Businessman Arron Banks has been challenged to explain where the money for his Brexit campaign came from.
Mr Banks is the subject of a police probe into claims he was not the "true source" of £8m loaned to his Leave.EU campaign in the 2016 EU referendum.
The Electoral Commission referred the case to the National Crime Agency, which said potential criminal offences may have been committed.
Mr Banks told the BBC's Andrew Marr the money came from his UK businesses.
Foreign donations to political campaigns are banned under UK law.
Mr Banks has faced claims that money to fund Leave.EU came from Russian sources - something he has repeatedly denied.
"There was no Russian money and no interference of any type. I want to be absolutely clear about that," he told the BBC's Andrew Marr show.
"The money came from Rock Services which was a UK limited company."
Mr Banks was also asked about a report in the Sunday Times that he would back Remain if the 2016 referendum were re-run.
He replied: "What I said was that the corruption I have seen in British politics, the sewer that exists and the disgraceful behaviour of the government over what they are doing with Brexit and how they are selling out, means that if I had my time again I think we would have been better to probably remain and not unleash these demons."
Who is Arron Banks?
- The Bristol-based insurance tycoon, who was born in Cheshire, was a Lloyd's underwriter before starting his own firms
- The twice married father-of-five has been a close friend and supporter of Nigel Farage
- Mr Banks was a Conservative supporter until 2014 when he defected to UKIP, giving them £1m
- He is said to be one of the biggest political donors in UK history, thought to have given up to £9.6m to Leave.EU - which he co-founded - and UKIP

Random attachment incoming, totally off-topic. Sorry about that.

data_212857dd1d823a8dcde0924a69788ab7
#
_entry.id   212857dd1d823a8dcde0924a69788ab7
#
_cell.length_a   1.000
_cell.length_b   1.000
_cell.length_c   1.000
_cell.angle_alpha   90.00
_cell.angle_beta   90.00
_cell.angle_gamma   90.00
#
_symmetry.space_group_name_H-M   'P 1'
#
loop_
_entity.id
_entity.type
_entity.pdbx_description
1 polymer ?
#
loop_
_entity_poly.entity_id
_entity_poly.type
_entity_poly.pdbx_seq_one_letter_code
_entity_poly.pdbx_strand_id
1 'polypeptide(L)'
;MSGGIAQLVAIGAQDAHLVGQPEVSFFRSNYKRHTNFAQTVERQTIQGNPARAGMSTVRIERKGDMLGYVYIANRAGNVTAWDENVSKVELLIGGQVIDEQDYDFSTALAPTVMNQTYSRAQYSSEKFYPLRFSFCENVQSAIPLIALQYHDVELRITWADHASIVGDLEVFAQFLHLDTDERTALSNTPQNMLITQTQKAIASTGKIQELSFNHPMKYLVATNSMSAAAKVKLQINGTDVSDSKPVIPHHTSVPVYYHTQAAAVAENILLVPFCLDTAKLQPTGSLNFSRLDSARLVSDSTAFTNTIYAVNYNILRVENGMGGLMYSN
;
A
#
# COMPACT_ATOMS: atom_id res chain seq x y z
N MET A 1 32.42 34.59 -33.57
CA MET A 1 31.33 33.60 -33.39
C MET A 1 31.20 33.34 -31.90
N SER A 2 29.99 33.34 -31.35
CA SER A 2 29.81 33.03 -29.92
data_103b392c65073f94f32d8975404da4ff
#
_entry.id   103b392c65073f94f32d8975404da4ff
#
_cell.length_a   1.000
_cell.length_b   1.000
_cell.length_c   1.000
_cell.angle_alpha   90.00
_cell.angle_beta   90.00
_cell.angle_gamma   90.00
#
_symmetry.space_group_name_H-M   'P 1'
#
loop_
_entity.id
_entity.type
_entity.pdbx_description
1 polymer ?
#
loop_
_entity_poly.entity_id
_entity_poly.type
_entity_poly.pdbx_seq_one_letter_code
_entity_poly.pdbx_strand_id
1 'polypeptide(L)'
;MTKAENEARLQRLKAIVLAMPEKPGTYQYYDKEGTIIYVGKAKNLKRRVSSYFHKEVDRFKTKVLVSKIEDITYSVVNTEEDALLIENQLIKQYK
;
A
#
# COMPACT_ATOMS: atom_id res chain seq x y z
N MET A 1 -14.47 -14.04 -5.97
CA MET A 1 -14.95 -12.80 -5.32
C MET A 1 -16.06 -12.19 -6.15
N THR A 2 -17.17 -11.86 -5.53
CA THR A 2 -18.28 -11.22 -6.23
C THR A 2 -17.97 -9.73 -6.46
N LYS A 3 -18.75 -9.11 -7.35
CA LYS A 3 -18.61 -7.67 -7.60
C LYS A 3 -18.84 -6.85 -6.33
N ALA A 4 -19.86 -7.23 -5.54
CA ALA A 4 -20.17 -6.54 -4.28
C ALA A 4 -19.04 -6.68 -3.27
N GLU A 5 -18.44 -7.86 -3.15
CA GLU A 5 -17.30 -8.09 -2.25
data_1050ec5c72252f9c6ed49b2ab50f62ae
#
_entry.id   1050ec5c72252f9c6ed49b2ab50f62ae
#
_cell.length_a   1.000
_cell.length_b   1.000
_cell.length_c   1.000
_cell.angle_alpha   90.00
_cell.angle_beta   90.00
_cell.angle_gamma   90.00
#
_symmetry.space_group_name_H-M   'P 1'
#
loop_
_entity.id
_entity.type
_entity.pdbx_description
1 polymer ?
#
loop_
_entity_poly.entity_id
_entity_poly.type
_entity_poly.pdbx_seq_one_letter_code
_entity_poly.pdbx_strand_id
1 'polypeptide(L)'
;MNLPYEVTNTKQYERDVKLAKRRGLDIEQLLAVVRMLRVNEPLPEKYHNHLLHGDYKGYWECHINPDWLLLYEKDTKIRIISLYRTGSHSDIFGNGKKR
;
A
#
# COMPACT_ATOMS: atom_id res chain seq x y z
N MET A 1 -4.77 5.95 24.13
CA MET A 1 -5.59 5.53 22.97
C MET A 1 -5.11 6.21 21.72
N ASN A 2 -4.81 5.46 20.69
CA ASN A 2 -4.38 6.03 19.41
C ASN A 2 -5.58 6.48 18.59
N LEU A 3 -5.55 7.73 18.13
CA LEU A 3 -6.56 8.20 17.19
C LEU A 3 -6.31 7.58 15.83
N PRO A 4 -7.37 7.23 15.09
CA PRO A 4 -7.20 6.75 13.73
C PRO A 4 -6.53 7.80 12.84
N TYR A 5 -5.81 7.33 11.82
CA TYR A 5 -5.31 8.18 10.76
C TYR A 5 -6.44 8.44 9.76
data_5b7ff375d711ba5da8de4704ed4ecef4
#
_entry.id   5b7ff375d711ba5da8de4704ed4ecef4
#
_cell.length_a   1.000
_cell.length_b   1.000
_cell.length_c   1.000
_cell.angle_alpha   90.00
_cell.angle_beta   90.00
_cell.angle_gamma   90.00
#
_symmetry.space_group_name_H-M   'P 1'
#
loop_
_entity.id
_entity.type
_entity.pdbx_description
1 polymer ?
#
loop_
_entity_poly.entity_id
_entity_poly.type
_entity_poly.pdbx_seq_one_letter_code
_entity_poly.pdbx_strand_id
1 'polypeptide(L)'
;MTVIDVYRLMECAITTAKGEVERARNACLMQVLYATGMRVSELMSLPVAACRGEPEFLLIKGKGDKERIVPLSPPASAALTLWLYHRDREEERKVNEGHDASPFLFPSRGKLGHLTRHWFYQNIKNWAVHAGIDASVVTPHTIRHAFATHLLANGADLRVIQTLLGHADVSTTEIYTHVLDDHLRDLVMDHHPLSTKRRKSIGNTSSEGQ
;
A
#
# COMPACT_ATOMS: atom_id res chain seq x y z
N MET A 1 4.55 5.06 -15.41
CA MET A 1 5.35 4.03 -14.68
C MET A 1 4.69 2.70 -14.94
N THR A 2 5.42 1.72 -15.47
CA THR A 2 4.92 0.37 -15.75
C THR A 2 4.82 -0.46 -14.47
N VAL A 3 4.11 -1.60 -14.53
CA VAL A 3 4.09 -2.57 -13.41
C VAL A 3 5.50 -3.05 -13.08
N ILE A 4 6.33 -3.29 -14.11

- Leave.EU, which was backed by then UKIP leader Mr Farage, lost out to Vote Leave in the battle to become the official Leave campaign in the 2016 EU referendum
- His Leave.EU campaign targeted its message at voters angry about EU immigration
What's the investigation about?
The Electoral Commission says it suspects the money came from Rock Services parent company Rock Holdings, which is registered in the Isle of Man and so "could not lawfully make any donation or be a party to any loan to Leave.EU".
The Commission referred the case to the National Crime Agency because it has the ability to investigate financial transactions in the Isle of Man, something that is beyond the scope of the electoral watchdog.
Mr Banks denied Rock Services was a "shell company" that did not have sufficient funds to be the source of the money for Better for the Country (BFTC), which ran Leave.EU.
In its report on the case, the Electoral Commission said: "We have reasonable grounds to suspect that Rock Services did not fund the payments of £8m it is said it made to BFTC from its UK-generated income".
Has Arron Banks' story changed?
Mr Banks has given two apparently different explanations about the role of Rock Services.
In his evidence to the Culture Media and Sport Committee in June, Mr Banks described Rock Services as "just a service company".
He told MPs: "The actual loan came from one of my companies that was delivered in."
In his Andrew Marr interview he again described Rock Services as a "service company" but said it was a UK limited company and the £8m donation came out of "insurance business written in the UK".
He said: "We turn over £250m of premiums, it's a sizeable business" and added Rock Services has "all sorts of revenues" but did not detail them.